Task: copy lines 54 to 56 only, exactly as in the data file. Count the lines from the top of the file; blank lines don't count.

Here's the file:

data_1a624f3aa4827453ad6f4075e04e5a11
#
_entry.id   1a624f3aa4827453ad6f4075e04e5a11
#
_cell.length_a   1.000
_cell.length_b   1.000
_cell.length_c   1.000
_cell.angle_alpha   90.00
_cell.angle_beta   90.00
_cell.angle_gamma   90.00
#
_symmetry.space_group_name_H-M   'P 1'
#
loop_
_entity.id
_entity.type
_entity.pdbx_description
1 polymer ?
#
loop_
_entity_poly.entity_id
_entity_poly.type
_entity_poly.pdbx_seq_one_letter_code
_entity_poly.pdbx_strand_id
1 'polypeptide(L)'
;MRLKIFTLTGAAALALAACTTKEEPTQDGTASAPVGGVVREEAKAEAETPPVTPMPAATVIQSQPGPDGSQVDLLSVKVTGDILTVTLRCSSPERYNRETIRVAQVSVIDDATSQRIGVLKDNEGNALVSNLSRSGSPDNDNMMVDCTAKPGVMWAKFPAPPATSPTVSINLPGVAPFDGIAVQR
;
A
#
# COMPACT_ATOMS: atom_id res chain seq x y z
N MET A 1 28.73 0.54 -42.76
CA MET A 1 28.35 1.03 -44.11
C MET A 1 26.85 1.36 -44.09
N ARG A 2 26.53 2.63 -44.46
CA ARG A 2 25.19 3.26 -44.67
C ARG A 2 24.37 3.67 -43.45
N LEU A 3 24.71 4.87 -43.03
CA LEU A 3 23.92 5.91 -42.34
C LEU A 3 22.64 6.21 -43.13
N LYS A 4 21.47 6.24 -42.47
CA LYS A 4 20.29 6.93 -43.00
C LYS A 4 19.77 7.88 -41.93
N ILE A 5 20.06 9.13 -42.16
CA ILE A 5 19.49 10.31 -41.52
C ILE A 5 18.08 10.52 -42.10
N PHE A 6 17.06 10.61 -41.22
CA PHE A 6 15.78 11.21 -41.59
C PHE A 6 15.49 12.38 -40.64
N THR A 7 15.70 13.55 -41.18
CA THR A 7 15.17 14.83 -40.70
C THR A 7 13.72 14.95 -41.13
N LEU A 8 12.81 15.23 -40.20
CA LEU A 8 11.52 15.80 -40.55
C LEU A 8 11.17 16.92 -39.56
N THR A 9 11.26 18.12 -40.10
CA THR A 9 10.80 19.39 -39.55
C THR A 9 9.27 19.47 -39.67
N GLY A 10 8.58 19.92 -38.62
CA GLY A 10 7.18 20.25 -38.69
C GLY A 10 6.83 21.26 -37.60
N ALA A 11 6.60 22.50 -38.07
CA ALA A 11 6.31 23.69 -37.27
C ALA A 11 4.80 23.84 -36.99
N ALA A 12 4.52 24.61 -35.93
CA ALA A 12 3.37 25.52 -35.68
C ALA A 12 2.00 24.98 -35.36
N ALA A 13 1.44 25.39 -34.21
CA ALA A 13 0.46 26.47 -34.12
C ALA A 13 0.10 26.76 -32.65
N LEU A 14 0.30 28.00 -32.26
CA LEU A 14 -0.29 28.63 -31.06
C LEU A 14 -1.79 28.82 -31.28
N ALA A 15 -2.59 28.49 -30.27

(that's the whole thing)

C LEU A 8 11.17 16.92 -39.56
N THR A 9 11.26 18.12 -40.10
CA THR A 9 10.80 19.39 -39.55